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Front Physiol. 2016 Nov 7;7:486. eCollection 2016.

Redox Mechanism of Reactive Oxygen Species in Exercise.

Author information

1
Department of Kinesiology, California State University-Chico Chico, CA, USA.
2
Department of Physical Education, Anhui University Anhui, China.
3
Affiliated Ezhou Central Hospital at Medical School of Wuhan UniversityHubei, China; Radiologic Sciences and Respiratory Therapy Division, School of Health and Rehabilitation Sciences, The Ohio State University College of MedicineColumbus, OH, USA.
4
Radiologic Sciences and Respiratory Therapy Division, School of Health and Rehabilitation Sciences, The Ohio State University College of MedicineColumbus, OH, USA; Interdisciplinary Biophysics Graduate Program, The Ohio State UniversityColumbus, OH, USA.
5
Department of Physical Education, China University of Geosciences Beijing, China.

Abstract

It is well known that regular exercise can benefit health by enhancing antioxidant defenses in the body. However, unaccustomed and/or exhaustive exercise can generate excessive reactive oxygen species (ROS), leading to oxidative stress-related tissue damages and impaired muscle contractility. ROS are produced in both aerobic and anaerobic exercise. Mitochondria, NADPH oxidases and xanthine oxidases have all been identified as potential contributors to ROS production, yet the exact redox mechanisms underlying exercise-induced oxidative stress remain elusive. Interestingly, moderate exposure to ROS is necessary to induce body's adaptive responses such as the activation of antioxidant defense mechanisms. Dietary antioxidant manipulation can also reduce ROS levels and muscle fatigue, as well as enhance exercise recovery. To elucidate the complex role of ROS in exercise, this review updates on new findings of ROS origins within skeletal muscles associated with various types of exercises such as endurance, sprint and mountain climbing. In addition, we will examine the corresponding antioxidant defense systems as well as dietary manipulation against damages caused by ROS.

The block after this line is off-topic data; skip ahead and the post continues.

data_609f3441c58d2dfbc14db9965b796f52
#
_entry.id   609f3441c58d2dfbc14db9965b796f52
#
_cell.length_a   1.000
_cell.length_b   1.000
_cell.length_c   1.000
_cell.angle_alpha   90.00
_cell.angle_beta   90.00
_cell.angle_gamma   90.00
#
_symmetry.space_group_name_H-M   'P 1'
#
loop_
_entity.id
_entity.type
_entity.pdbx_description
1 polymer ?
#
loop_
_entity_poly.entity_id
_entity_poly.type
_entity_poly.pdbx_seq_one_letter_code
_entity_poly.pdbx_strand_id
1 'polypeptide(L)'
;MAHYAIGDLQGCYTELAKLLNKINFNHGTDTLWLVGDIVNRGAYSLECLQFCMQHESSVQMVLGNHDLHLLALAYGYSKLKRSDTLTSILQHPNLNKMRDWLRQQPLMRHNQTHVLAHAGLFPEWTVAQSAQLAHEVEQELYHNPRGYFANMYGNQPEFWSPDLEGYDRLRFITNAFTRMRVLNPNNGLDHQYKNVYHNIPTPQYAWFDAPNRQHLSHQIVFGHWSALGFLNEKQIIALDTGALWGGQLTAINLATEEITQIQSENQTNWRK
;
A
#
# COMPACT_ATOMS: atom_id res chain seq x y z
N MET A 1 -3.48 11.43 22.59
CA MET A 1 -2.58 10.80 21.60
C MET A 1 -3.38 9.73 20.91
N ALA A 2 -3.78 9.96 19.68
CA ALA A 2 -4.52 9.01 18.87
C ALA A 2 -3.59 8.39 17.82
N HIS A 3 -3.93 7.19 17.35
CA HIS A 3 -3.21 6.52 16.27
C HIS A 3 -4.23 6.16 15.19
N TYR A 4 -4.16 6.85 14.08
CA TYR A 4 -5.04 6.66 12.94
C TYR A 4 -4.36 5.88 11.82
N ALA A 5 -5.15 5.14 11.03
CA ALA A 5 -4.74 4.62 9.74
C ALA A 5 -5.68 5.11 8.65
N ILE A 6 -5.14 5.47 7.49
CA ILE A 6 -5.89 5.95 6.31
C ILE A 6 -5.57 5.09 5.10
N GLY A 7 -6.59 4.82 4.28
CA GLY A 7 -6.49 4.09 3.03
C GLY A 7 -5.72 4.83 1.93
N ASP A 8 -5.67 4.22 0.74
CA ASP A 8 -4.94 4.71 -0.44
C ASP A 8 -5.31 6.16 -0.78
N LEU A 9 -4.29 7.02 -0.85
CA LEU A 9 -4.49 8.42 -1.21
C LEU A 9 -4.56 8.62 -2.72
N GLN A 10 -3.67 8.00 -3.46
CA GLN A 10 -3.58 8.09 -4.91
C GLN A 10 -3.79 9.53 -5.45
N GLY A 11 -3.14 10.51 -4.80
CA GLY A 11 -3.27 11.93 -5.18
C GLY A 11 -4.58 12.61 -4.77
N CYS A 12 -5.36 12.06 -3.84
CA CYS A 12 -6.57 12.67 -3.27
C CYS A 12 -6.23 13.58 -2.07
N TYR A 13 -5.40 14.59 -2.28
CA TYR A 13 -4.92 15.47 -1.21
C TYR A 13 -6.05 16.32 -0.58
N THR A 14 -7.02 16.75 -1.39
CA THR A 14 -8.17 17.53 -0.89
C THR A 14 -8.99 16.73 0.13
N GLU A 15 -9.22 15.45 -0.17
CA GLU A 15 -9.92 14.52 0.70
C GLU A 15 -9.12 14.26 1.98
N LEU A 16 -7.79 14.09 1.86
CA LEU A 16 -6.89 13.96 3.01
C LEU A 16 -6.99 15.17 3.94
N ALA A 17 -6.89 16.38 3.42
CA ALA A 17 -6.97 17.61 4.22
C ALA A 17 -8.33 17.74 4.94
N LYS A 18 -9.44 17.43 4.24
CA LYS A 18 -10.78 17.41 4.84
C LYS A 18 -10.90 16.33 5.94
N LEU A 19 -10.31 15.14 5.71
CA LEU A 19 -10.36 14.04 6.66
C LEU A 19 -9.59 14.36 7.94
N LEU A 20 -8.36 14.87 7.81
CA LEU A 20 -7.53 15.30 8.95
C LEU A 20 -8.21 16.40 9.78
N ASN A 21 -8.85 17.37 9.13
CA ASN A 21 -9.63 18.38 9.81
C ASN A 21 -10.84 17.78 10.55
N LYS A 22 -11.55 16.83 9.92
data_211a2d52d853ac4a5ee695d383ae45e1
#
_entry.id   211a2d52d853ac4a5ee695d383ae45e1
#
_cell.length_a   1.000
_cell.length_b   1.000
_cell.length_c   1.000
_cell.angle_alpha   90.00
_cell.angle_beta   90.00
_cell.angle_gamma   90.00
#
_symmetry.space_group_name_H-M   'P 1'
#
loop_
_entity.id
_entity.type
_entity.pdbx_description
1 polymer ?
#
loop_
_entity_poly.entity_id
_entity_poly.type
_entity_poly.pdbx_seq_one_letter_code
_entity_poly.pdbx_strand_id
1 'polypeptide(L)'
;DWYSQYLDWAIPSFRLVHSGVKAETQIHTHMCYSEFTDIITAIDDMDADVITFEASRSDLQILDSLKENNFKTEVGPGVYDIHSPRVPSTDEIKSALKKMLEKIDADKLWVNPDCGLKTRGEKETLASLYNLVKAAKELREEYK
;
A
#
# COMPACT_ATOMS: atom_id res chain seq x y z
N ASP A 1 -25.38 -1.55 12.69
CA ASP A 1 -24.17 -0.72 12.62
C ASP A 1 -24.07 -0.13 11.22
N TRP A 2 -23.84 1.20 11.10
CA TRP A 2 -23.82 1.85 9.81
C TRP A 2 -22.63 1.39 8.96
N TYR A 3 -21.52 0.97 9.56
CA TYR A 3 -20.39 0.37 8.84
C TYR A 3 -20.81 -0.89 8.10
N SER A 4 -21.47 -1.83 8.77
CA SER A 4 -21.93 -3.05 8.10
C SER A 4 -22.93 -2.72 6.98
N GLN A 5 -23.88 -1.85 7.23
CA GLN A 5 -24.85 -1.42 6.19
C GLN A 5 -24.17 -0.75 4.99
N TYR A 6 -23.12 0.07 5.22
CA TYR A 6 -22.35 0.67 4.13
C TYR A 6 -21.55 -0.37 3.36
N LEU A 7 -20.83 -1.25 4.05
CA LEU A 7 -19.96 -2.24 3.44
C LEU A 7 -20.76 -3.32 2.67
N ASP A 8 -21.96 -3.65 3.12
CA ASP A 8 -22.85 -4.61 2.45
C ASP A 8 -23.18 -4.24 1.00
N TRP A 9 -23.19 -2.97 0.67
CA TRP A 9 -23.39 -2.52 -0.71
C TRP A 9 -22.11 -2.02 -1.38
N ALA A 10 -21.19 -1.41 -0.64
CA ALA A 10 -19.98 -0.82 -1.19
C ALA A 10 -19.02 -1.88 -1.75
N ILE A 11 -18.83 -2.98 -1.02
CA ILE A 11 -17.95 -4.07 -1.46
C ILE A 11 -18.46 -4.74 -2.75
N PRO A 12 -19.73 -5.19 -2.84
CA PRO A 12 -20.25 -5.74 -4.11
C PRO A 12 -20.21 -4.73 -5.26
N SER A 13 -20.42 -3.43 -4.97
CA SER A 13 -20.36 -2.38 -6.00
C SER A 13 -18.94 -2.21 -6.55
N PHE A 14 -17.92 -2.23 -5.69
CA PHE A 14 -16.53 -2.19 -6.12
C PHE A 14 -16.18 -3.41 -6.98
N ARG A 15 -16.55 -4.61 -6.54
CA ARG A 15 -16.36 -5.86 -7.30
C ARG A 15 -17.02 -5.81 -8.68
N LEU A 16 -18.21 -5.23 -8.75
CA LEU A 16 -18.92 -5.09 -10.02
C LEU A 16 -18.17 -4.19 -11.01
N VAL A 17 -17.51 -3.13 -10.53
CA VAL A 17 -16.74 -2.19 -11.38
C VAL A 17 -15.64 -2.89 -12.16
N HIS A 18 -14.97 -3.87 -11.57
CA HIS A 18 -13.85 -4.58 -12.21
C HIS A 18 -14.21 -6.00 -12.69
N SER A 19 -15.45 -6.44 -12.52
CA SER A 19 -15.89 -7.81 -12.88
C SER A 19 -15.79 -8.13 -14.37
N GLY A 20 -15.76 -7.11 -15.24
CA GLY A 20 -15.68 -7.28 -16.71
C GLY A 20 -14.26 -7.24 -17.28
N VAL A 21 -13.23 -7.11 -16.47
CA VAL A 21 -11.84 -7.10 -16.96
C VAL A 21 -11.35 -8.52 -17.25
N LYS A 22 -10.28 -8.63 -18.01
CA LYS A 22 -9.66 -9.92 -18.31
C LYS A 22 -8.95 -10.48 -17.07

KEYWORDS:

ROS; dietary antioxidant; exercise; exercise-induced adaptation; skeletal muscle

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